Plastic clamshell containers can be a bit of a nuisance when ordering takeout. But one Instagram user is taking to the platform to show gardeners how they can give their old takeout containers new life.
The narrator of the video instructed that all users have to do is clean their takeout containers with soap and water and add in soil. Then, they showed how to take a cutting from a plant and place it into the soil.
Once the soil has been adequately watered, you can close the lid on the container to create a greenhouse effect and capture warm air inside. The video described that these “perfect propagation stations” should be left in a sunny spot, noting that users should “start seeing roots develop” within a few weeks.
How it’s helping
This hack is one way of giving your plastic takeout containers a second chance. Many municipalities cannot recycle these containers, so the best way to reduce your dependence on them is to find ways to give them utility — outside of storing your salad, of course.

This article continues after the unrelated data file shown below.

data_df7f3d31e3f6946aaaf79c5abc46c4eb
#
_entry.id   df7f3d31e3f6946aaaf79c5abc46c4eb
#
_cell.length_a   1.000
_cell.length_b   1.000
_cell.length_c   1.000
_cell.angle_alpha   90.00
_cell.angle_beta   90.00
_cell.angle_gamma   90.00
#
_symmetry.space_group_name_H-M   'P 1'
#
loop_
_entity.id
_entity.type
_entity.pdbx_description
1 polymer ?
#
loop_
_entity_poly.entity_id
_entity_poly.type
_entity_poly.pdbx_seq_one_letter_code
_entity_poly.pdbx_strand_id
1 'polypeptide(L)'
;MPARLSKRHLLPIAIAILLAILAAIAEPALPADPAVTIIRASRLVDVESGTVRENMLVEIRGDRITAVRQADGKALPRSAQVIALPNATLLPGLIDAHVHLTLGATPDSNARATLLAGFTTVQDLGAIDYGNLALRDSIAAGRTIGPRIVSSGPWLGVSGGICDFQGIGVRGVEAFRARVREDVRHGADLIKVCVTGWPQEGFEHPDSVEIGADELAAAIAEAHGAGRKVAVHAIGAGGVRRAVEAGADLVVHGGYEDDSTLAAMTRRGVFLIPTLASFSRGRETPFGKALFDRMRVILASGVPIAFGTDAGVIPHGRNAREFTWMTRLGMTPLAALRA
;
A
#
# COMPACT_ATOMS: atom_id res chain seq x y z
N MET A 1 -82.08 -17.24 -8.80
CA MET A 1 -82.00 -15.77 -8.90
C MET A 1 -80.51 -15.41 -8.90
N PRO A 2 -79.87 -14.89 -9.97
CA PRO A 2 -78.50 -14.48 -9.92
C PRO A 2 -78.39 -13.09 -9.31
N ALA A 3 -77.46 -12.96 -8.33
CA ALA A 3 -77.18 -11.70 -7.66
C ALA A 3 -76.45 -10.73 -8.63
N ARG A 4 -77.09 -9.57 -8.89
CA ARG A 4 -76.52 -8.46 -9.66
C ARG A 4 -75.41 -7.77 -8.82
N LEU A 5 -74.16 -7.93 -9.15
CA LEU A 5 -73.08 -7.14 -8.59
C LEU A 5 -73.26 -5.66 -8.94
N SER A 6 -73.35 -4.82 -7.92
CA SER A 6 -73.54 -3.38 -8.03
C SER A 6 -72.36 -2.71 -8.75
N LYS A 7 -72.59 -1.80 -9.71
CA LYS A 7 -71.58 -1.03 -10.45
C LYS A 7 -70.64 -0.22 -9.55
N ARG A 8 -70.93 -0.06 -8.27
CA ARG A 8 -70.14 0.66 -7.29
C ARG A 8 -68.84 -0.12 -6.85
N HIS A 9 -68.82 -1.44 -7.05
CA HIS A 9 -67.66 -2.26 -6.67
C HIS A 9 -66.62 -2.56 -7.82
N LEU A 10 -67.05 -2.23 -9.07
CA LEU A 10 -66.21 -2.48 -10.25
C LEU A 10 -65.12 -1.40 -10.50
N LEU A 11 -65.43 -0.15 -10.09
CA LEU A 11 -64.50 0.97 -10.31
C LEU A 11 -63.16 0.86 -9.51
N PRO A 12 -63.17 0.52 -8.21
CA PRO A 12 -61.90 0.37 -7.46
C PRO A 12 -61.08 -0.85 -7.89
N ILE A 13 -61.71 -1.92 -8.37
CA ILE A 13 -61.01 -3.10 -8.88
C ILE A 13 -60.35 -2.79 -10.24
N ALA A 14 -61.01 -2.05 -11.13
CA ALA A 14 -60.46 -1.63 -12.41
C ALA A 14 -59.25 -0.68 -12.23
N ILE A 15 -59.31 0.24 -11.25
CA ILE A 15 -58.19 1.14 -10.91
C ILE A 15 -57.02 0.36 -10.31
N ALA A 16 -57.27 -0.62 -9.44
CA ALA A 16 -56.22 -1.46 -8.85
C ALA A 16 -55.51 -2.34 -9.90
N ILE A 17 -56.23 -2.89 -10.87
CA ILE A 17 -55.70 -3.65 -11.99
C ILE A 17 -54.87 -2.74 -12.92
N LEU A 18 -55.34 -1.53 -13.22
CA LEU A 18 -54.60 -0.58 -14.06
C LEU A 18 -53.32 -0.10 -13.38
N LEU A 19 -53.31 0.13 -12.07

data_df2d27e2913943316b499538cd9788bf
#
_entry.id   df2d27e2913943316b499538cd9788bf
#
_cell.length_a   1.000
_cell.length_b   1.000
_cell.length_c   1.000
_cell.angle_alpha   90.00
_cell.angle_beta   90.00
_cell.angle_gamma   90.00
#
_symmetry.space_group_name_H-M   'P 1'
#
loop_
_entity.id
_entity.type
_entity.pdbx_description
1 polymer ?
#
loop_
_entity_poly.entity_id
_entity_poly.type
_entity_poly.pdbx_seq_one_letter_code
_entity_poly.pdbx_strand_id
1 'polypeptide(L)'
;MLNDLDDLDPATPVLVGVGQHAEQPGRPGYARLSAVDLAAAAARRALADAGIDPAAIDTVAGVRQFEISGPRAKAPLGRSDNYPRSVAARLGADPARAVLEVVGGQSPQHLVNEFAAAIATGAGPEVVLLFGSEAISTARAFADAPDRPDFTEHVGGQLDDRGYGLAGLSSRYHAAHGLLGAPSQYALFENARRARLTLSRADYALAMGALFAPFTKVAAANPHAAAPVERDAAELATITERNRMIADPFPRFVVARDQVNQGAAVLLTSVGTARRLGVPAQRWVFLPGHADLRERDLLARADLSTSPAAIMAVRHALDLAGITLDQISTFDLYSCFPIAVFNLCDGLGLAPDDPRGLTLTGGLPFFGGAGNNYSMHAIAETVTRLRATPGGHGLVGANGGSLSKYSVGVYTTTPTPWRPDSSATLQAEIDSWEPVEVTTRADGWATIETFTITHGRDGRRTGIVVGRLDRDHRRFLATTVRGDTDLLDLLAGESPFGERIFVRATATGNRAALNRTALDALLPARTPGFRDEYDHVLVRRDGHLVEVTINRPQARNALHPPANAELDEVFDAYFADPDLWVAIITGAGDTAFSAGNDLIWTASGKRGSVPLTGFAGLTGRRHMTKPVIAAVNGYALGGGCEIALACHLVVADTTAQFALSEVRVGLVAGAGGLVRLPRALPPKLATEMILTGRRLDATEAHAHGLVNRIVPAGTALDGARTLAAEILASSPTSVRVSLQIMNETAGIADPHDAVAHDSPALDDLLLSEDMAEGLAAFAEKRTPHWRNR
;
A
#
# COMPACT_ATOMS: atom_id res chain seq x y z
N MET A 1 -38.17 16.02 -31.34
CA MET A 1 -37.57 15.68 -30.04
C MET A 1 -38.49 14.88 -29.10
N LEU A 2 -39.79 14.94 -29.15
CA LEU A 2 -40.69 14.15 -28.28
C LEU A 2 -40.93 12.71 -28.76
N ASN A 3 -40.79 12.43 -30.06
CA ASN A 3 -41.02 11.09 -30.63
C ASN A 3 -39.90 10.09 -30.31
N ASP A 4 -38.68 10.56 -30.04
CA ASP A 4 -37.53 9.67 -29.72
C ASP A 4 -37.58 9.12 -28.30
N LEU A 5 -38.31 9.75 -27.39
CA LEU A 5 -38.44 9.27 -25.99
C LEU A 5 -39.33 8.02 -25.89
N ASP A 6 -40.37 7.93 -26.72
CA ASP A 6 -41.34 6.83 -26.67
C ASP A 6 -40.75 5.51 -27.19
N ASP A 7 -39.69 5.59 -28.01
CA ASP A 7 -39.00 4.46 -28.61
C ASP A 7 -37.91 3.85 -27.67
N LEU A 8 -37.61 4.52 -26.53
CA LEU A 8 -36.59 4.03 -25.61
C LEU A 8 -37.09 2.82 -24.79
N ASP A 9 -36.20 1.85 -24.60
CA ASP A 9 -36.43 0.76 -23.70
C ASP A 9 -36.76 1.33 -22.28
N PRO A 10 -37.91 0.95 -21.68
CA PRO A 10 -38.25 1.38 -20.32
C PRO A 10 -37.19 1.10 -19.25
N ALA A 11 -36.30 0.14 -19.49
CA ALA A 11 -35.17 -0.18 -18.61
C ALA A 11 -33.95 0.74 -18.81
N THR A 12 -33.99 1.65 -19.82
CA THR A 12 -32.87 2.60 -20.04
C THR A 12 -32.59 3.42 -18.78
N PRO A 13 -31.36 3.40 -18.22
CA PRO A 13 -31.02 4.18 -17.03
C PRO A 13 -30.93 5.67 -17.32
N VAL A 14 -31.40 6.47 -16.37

Individuals without green thumbs can also find new ways to recycle their takeout containers. One of the best ways to do this is to use them to organize cosmetics and beauty products in your home.
If you want to avoid these plastic containers altogether, there are options for that too. DeliverZero is one company that partners with restaurants to offer reusable containers. Users can give these containers, washed and cleaned, back to their driver when they order takeout next.
Other users have recommended that individuals bring reusable containers with them when they go out to a restaurant so they don’t have to stuff their leftover pasta into a plastic container to take home. Plus, you can bring a container that’s easy to reheat in the microwave rather than a styrofoam container that you have to take food out of anyway.
What everyone’s saying
Users were impressed by this hack and what it could mean for their home gardens.
“Love this,” one user wrote.
Another user shared how they were going to try this “mini greenhouse” hack for starting lettuce seeds.
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